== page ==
Kenya's Shabaab amnesty: 'loaded gun'?
A Kenyan government amnesty for Shabaab militants who renounce violence was supposed include guarantees for security and support for resettlement—generally in marginal areas, such as Majengo district, a low-income suburb of Nairobi. But both the security and aid have been elusive. A Human Rights Watch report in July alleged that security forces "have forcibly disappeared at least 34 people in the past two years during abusive counterterrorism operations in Nairobi and in northeastern Kenya." There are concerns that resettled ex-militants, receiving little aid and vulnerable to reprisal attacks, are ripe for being recuited again into the Somalia-based Shabaab network that now extends into Kenya.
In Kenya's neglected Muslim communities, radical mosques like Majengo's Muslim Youth Centre, under Ahmed Iman Ali, and the Masjid Musa in Mombasa, led until his death by the charismatic Ibrahim "Rogo" Omar, have inspired hundreds of young Kenyans to go and fight in Somalia. Jihadists also draw on the many grievances of Muslims in Kenya, who lack political and economic power, and, in the coastal region, even access to their traditional lands.
Kenya's intervention in Somalia in 2011, aimed in part at stopping the cross-border raids that were hurting its tourism trade, enraged al-Shabab. There were high-profile attacks on a posh shopping mall in 2013, and at Garissa University in the northeast last year, which together killed a total of more than 215 people. Apart from these "spectaculars," there has been a long, dispiriting campaign of smaller-scale bombings and shootings.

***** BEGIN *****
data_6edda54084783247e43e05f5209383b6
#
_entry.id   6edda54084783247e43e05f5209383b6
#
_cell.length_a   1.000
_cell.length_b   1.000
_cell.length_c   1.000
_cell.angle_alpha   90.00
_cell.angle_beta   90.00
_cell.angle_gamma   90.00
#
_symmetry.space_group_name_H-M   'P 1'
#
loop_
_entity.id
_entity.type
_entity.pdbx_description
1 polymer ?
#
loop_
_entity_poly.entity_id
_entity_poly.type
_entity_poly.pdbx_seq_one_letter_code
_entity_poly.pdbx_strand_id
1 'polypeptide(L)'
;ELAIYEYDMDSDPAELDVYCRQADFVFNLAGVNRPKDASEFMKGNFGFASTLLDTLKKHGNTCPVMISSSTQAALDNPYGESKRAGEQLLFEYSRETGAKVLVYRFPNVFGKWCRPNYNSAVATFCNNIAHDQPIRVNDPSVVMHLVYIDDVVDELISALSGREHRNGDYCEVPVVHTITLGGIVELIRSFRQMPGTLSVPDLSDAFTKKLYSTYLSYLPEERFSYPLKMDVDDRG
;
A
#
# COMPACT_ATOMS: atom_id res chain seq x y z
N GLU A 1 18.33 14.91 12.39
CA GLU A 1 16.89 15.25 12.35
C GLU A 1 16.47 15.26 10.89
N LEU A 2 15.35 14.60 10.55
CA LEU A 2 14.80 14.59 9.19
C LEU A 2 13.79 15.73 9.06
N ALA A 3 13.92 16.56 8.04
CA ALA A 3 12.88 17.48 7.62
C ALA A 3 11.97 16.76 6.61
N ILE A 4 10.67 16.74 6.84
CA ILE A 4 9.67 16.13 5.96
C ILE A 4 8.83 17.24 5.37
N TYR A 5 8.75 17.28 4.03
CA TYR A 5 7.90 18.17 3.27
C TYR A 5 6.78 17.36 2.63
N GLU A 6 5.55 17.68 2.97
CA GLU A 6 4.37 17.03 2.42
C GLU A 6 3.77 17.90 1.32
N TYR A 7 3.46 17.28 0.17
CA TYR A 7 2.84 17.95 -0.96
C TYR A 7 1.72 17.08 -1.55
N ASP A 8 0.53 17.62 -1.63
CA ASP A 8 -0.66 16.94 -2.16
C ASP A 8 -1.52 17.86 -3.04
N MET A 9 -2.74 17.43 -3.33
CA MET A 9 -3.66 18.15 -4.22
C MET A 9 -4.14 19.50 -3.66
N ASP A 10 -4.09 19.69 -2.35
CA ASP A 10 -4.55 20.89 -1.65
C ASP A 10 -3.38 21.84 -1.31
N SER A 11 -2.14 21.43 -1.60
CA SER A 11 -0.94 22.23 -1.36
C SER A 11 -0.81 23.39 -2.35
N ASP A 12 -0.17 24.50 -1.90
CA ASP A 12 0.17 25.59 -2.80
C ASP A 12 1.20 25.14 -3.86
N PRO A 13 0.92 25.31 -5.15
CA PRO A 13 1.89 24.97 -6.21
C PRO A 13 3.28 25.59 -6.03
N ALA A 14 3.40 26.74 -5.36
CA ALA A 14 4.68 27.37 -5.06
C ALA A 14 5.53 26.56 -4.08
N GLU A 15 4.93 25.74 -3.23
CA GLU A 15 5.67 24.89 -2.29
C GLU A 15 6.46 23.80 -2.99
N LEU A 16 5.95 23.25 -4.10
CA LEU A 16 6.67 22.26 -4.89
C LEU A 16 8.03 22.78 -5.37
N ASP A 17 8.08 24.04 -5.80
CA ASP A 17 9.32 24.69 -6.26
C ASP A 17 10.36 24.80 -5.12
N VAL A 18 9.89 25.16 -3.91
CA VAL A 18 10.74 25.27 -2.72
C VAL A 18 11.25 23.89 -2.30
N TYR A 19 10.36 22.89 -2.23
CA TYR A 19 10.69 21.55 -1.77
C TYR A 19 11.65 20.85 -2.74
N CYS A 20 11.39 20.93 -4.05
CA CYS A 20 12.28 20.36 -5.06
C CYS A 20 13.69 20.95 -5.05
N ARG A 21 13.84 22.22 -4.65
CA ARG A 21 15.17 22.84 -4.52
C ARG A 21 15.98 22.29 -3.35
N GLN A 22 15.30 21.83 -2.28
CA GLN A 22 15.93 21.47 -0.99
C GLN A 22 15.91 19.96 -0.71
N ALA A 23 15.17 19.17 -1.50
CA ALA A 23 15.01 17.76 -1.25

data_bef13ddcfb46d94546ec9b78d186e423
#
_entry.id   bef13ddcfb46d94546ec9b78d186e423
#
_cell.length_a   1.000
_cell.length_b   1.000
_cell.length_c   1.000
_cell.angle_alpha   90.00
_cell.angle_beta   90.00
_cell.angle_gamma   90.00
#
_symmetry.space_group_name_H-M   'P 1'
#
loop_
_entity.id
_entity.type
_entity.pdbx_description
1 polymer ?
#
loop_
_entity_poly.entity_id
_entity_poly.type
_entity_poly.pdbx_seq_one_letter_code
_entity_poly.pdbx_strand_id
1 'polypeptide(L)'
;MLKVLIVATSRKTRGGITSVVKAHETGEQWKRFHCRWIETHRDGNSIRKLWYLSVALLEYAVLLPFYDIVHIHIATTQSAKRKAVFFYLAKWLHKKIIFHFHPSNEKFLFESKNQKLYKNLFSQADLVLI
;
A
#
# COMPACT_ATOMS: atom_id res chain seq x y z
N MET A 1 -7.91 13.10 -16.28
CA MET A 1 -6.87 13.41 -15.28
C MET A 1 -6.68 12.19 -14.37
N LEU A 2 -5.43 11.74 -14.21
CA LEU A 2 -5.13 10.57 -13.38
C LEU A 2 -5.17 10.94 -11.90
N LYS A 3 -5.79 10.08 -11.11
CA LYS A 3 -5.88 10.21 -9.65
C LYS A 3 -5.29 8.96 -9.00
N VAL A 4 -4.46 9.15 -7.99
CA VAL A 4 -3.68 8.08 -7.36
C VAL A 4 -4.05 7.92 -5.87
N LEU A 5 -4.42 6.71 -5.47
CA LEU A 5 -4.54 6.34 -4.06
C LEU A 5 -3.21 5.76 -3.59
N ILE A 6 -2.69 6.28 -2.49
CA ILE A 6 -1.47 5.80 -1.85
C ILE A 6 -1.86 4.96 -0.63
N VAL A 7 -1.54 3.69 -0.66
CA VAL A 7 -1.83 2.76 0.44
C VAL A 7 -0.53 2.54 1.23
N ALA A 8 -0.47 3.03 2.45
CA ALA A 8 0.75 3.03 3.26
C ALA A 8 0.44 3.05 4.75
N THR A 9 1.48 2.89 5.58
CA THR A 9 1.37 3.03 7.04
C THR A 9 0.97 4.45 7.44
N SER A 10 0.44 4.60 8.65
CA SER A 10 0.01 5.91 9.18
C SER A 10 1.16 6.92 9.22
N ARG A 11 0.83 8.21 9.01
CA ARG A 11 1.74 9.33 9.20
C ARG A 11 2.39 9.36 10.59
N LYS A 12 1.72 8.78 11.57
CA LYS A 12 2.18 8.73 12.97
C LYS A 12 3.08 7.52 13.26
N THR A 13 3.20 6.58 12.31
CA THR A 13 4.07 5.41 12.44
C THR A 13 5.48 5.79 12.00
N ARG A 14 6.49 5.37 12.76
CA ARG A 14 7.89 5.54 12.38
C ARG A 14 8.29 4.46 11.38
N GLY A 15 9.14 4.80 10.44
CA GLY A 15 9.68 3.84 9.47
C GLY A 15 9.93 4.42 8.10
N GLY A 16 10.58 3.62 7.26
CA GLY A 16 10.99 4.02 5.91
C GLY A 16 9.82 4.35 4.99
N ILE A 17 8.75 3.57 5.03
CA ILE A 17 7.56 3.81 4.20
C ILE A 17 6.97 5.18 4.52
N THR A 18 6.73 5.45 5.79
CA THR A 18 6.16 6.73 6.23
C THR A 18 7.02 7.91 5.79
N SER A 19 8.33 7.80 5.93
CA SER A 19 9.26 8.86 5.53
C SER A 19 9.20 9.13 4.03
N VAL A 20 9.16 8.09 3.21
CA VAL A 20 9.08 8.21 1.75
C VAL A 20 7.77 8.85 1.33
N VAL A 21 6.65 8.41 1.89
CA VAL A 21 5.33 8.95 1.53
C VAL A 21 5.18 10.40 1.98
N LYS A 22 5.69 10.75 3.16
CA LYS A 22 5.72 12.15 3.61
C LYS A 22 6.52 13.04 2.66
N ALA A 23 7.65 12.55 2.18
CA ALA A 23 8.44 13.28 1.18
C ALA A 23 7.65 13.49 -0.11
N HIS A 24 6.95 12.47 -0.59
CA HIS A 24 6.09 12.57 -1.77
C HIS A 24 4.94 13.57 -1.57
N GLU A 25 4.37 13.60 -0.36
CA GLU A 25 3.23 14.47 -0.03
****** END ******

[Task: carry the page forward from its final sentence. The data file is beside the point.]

The Kenyan security forces have responded to the al-Shabab threat with dragnets targeting the Kenyan Somali population, ever-constant extra-judicial killings, and promises to close the Dadaab refugee camp, where they claim—on little evidence—attacks are planned. Muslims have also been displaced in vigilante violence. So the surprise announcement of an amnesty in April last year was an entirely new departure. It came just days after the Garissa University attack, which killed 148 people, nearly all young students.
The amnesty program was promoted as part of a "countering violent extremism" strategy, to win over former combatants, and help de-radicalize the communities in which they live. An estimated 1,000 ex-combatants have made their way home since it was anounced.
But the lack of follow-through to assist returnees has made the amnesty "nothing other than a press statement," argued one columnist in Kenya's Standard newspaper. The ongoing killings of returnees and community peace mobilizers in Kwale county is pointed to as evidence of the program's failure. The Interior Ministry denies allegations of any involvement by the security forces in the disappearances of al-Shabab returnees, blaming them instead on jihadists trying to scare young people and prevent fighters surrendering to the government.
But returnees are deeply skeptical. One demobilized militant in Majengo told IRIN news service: "There is nothing like amnesty. It's a trap. What they mean is they send someone to follow you, and you have days to live. Those who went for the amnesty said the government had forgiven them, but that is not the case."
From IRIN, Aug. 31.
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